The Benefits of Sheep in Arable Rotations

A National Sheep Association publication

The National Sheep Association
June 2017
All rights reserved.
Applied research
Key Farming Practices: 
Rotational grazing
Mob grazing
Organic fertilisers
Mixed farming
Diverse leys
Diversified rotation
Homegrown feed
Integrated Pest Management

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Resource explained: 

Arable and cropping farmers recognise the need to improve soil structure and fertility, find alternative controls for problem weeds, and improve profitability. Well run sheep enterprises can generate returns whilst building soil fertility at the same time. Combining crops, grassland and livestock can also support increases in small mammals, pollinators and farmland birds. This guide by the National Sheep Association outlines the many benefits arable farmers can attain from incorporating sheep in to their rotation. With reference to research and farmer case studies, it outlines how sheep can fit in to arable rotations and the benefits they can bring to soil structure, soil fertility, weed control, biodiversity and cash flow. The guide stresses the importance of ensuring sheep are given proper care, and offers a number of business structures for arable farmers to choose from, depending on how involved with the livestock you want to be.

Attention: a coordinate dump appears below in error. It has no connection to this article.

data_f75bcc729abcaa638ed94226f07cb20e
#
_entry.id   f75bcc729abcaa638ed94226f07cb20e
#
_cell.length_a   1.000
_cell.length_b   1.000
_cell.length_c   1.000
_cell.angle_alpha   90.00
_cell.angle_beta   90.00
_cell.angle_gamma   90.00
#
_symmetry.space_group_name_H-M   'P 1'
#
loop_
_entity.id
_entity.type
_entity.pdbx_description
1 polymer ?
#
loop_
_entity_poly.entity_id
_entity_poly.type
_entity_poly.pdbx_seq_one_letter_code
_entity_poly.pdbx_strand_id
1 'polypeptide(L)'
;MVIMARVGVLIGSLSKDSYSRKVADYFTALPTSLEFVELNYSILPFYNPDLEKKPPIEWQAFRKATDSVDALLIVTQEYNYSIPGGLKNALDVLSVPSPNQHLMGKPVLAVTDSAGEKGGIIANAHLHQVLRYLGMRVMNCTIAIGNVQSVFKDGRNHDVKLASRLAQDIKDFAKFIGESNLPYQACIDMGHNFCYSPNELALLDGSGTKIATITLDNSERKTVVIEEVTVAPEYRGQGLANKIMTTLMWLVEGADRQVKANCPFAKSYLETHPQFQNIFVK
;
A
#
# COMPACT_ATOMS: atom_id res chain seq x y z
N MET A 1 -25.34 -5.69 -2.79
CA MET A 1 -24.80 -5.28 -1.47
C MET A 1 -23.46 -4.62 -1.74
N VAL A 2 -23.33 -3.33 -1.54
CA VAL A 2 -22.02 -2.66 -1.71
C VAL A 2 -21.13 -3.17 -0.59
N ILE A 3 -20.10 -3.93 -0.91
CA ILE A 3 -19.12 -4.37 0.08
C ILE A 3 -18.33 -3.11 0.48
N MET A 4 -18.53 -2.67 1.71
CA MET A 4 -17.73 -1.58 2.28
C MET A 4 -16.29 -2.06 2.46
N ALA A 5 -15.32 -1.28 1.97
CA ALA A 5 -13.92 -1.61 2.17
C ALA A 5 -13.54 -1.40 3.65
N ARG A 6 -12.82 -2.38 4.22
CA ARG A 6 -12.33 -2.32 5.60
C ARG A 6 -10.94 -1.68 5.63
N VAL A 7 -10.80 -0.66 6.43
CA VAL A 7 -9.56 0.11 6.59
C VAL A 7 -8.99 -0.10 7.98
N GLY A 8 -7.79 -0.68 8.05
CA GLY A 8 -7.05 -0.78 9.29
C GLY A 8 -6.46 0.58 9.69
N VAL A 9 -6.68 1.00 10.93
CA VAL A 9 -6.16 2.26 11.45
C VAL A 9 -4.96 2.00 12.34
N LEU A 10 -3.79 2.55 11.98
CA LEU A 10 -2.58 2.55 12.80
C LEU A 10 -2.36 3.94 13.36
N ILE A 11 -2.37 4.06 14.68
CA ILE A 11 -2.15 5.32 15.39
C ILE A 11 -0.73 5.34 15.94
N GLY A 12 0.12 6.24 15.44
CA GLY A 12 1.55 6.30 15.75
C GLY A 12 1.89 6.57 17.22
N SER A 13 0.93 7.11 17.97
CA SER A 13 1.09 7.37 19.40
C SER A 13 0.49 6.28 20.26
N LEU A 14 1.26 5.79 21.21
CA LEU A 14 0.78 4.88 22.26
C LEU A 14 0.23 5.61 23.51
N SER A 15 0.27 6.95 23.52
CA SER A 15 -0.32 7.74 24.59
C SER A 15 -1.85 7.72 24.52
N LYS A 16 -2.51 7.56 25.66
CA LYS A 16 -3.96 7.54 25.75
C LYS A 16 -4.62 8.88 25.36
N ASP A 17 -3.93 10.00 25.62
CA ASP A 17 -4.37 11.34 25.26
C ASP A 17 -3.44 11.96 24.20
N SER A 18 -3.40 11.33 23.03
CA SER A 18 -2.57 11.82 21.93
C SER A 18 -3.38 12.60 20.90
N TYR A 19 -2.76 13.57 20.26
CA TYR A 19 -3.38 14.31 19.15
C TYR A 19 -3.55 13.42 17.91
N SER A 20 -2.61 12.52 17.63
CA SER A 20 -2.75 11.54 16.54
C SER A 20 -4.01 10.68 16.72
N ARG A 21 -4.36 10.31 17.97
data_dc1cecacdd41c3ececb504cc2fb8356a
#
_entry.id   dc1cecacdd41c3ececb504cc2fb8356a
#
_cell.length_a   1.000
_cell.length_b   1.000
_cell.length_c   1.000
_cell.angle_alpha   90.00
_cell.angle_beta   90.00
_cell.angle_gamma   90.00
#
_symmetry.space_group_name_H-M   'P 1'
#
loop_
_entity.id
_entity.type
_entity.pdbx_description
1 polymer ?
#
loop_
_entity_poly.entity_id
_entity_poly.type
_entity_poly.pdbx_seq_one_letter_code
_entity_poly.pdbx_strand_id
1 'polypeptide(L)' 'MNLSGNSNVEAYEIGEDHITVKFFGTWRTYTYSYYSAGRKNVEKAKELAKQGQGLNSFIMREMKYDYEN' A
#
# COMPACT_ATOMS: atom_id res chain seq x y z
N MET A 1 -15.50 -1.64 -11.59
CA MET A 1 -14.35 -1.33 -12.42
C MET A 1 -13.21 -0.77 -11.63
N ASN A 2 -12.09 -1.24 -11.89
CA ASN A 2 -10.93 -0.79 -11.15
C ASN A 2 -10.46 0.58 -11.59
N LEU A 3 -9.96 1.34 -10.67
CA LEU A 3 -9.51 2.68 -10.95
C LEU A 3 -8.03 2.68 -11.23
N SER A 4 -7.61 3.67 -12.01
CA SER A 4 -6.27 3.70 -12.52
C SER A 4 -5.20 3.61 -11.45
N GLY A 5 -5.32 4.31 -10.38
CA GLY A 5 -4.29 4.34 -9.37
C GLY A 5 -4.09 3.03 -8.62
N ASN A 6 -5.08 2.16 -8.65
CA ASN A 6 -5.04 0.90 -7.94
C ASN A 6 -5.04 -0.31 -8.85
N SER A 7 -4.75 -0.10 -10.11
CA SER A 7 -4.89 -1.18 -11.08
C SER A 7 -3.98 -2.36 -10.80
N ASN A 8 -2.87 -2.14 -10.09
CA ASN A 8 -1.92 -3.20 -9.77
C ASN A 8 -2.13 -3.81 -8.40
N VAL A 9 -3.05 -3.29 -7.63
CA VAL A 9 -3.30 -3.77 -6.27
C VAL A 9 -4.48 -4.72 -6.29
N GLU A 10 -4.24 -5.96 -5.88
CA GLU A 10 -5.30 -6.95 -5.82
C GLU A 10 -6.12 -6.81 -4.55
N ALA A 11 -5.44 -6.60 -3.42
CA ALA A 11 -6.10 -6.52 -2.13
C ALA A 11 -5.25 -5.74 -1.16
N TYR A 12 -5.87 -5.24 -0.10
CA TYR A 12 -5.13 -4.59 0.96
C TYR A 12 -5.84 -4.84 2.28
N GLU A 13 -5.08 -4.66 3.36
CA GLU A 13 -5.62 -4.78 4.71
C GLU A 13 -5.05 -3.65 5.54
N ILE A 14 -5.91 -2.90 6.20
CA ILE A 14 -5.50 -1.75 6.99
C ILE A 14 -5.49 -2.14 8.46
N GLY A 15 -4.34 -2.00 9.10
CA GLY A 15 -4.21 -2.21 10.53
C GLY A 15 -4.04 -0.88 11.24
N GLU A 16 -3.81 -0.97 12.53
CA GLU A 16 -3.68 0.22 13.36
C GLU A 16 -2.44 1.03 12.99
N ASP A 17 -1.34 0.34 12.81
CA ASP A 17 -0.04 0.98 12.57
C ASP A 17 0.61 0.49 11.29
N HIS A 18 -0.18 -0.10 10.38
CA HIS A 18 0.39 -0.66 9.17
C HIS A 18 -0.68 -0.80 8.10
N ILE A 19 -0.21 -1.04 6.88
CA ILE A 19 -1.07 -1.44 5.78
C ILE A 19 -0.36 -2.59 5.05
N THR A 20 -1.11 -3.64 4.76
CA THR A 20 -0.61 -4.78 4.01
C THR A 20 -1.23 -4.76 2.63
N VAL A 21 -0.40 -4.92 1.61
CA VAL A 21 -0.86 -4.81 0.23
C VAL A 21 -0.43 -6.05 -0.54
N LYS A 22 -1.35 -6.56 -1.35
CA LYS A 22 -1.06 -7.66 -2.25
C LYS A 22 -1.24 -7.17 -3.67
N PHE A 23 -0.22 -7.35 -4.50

Findings & recommendations: 
  • For arable farmers wanting to improve soil structure and fertility and reduce weed burden without excessive chemical use, fodder crops grazed by livestock can help achieve this.
  • Fields of pasture and fodder crops are less susceptible to soil erosion and compaction than fields with rows of crops.
  • Sheep have minimal housing/machinery needs - temporary water and fencing allows them to be easily moved around a farm.
  • Through their manure, sheep can contribute up to 35% of soil organic matter. This provides vital nutrients to crops and supports soil organisms that keep the soil healthy.
  • Sheep can help to manage blackgrass and other weeds by grazing cereal crops, reducing the need for chemical controls.
  • Sheep benefit the environment by grazing on mixed species swards that increase biodiversity and provide habitat and food for insects.
  • Swards can include leguminous species that fix atmospheric nitrogen, increasing soil fertility and reducing the need for artificial fertilisers.
  • Sheep reared in an arable rotation can benefit from reduced disease/parasite pressure and finish quickly.
  • Adding sheep to an arable enterprise diversifies income and improves cash flow.
  • It is vital that sheep introduced to arable farms are properly cared for and that farmers comply with the appropriate regulations.